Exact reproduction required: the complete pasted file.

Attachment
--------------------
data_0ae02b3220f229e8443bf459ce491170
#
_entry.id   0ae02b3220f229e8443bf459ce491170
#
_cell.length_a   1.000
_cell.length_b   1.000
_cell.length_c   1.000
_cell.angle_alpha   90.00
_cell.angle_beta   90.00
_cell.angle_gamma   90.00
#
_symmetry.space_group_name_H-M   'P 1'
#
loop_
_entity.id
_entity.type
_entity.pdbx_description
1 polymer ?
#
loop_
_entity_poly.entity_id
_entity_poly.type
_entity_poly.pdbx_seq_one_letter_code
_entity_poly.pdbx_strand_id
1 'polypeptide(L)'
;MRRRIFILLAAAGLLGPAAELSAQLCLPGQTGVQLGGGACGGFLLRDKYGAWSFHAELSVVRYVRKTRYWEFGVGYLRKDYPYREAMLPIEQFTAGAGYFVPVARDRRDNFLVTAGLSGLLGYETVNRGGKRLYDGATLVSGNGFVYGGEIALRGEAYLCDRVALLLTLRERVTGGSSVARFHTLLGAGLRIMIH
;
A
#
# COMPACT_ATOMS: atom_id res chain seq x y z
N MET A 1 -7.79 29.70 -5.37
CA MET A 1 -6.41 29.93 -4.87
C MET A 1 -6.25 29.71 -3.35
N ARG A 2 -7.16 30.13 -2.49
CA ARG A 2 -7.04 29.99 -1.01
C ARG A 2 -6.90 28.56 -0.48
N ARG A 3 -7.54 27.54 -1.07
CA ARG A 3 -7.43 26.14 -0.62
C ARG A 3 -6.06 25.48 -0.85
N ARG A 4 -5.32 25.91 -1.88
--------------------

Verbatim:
data_0ae02b3220f229e8443bf459ce491170
#
_entry.id   0ae02b3220f229e8443bf459ce491170
#
_cell.length_a   1.000
_cell.length_b   1.000
_cell.length_c   1.000
_cell.angle_alpha   90.00
_cell.angle_beta   90.00
_cell.angle_gamma   90.00
#
_symmetry.space_group_name_H-M   'P 1'
#
loop_
_entity.id
_entity.type
_entity.pdbx_description
1 polymer ?
#
loop_
_entity_poly.entity_id
_entity_poly.type
_entity_poly.pdbx_seq_one_letter_code
_entity_poly.pdbx_strand_id
1 'polypeptide(L)'
;MRRRIFILLAAAGLLGPAAELSAQLCLPGQTGVQLGGGACGGFLLRDKYGAWSFHAELSVVRYVRKTRYWEFGVGYLRKDYPYREAMLPIEQFTAGAGYFVPVARDRRDNFLVTAGLSGLLGYETVNRGGKRLYDGATLVSGNGFVYGGEIALRGEAYLCDRVALLLTLRERVTGGSSVARFHTLLGAGLRIMIH
;
A
#
# COMPACT_ATOMS: atom_id res chain seq x y z
N MET A 1 -7.79 29.70 -5.37
CA MET A 1 -6.41 29.93 -4.87
C MET A 1 -6.25 29.71 -3.35
N ARG A 2 -7.16 30.13 -2.49
CA ARG A 2 -7.04 29.99 -1.01
C ARG A 2 -6.90 28.56 -0.48
N ARG A 3 -7.54 27.54 -1.07
CA ARG A 3 -7.43 26.14 -0.62
C ARG A 3 -6.06 25.48 -0.85
N ARG A 4 -5.32 25.91 -1.88